My friend Jon Lebkowsky (an editor at bOING bOING and the co-founder of Fringe Ware) says, "Your Popeye post sent me to Amazon, where I discovered you can acquire old original issues of Mad Magazine (and various other comics, including Batman #1 and Superman #1) for the Kindle. Best of all, Mad #1 is free!" (It's also free on Comixology) Read the rest
Damen Corrado from Imperium Pictures let me know about this nice video tribute to MAD creator Harvey Kurtzman. He says "it features a lot of his work from the current exhibition at the Society of Illustrators in NYC, and interviews with Al Jaffee and Bob Grossman, with a jazz soundtrack by Nik Turner of Hawkwind."
Cartoonist Harvey Kurtzman (1924-1993) founded the satirical MAD magazine in 1952 and forever altered the way young readers experienced the media and consumer culture around them. As the late film critic Roger Ebert explained, “I learned to be a movie critic by reading MAD magazine. I learned a lot of other things from the magazine too, including a whole new slant on society. MAD’s parodies made me aware of the machine inside the skin–of the way a movie might look original on the outside, while inside it was just recycling the same dumb old formulas. I did not read the magazine, I plundered it for clues to the universe.”
After MAD, Kurtzman worked with a team of artists including Al Jaffee, Jack Davis and Will Elder on a series of short-lived but influential publications, including Trump, Humbug and Help! At Help!, a fortuitous nexus of nascent sketch comedy and underground “comix,” Kurtzman worked with then unknowns Woody Allen, Gloria Steinem and R. Crumb, among many others. Terry Gilliam, who met John Cleese while working there, considered Kurtzman “one of the godparents of Monty Python.”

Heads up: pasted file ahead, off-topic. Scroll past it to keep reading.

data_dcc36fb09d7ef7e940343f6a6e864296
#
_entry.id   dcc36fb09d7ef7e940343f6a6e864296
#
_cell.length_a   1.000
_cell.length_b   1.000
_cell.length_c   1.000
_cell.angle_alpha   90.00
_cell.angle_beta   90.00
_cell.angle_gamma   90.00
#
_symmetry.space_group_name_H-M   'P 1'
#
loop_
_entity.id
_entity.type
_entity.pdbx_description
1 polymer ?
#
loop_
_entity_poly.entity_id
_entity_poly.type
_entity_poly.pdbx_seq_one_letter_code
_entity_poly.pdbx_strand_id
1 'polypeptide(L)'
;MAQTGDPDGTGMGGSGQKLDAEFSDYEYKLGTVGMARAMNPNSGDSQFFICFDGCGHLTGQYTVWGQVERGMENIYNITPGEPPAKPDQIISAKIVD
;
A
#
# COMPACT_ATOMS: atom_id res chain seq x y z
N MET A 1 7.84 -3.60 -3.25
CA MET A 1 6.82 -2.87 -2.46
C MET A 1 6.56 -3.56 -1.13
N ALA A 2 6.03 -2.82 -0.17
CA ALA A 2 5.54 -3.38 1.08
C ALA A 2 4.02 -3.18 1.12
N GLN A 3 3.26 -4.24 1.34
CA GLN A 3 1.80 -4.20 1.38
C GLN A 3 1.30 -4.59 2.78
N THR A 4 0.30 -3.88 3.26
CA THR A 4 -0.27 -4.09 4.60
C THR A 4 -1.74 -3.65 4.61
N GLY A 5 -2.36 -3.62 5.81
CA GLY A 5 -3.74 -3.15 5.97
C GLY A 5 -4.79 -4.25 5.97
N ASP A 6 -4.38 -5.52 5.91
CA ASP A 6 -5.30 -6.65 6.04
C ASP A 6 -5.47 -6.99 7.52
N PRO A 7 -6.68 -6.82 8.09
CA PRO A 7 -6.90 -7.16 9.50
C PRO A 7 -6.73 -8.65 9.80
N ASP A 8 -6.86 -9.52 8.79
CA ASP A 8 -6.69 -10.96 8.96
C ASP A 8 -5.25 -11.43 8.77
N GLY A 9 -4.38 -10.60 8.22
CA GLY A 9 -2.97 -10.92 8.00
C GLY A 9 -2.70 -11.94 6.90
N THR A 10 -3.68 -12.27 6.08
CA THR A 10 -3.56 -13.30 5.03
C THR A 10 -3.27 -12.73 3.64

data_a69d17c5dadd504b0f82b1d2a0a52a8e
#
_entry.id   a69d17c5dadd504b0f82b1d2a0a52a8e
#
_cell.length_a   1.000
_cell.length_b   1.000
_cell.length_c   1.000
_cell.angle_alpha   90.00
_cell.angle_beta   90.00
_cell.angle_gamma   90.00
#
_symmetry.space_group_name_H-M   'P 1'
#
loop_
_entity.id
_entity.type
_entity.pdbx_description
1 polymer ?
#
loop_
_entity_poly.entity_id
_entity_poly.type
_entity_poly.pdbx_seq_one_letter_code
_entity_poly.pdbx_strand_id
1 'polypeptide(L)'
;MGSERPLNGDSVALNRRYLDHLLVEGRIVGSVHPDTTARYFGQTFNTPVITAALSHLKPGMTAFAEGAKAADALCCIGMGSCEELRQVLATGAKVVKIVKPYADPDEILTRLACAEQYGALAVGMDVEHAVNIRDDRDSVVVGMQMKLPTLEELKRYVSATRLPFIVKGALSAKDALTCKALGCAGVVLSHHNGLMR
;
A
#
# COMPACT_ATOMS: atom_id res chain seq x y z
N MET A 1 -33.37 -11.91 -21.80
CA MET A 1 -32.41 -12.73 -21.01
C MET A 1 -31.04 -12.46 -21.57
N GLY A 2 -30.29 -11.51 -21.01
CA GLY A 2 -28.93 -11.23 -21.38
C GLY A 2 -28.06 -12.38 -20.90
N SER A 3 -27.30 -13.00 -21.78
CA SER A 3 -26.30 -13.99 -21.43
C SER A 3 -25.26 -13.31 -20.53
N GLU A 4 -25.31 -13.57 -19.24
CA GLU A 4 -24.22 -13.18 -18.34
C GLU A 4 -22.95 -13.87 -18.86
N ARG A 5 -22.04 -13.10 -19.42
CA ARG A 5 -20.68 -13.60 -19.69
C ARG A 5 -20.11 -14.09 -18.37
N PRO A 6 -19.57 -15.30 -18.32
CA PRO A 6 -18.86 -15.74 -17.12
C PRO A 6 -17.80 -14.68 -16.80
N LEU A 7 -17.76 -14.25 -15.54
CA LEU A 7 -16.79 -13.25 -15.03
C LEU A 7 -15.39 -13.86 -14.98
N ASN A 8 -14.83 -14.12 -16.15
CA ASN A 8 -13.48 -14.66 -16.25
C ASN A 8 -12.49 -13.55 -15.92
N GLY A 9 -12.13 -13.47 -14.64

The Society of Illustrators in NYC is hosting a retrospective exhibition on Harvey Kurtzman through May 11, 2013
Kurtzman's ground-breaking color rough for the cover of MAD #1 along with the printed cover (1952).
“I think Harvey’s MAD was more important than pot and LSD in shaping the generation that protested the Vietnam War. . . . Kurtzman was the single most significant influence on a couple of generations of comics artists.” — Art Spiegelman, creator of Maus
“In many ways Harvey was one of the godparents of Monty Python… [he] was one of the great idols of my generation of cartoonists.” — Terry Gilliam, director
“The covers of MAD #11 and Humbug #2 changed the way I saw the world forever!. . . Even though I’ve made a name in my own right, I still feel like a worshipful fanboy.” — R. Crumb
“After MAD, drugs were nothing!” —Patti Smith
“Had he not existed, I’d be a dull, humorless lout working in a muffler shop somewhere, and so would practically everyone I know. I shudder to think how horrible the world would be today without that which Harvey Kurtzman begat!” —Dan Clowes, creator of Ghostworld
My friends Monte Beauchamp and Denis Kitchen have curated a 120-piece exhibition showcasing the work of MAD creator Harvey Kurtzman. It opens March 8, 2013 at the Society of Illustrators in New York. It looks incredible.
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The Museum of American Illustration at the Society of Illustrators is proud to present "The Art of Harvey Kurtzman," a diverse exhibition spanning the career of the man who created MAD and who had a broad and profound influence on American popular culture.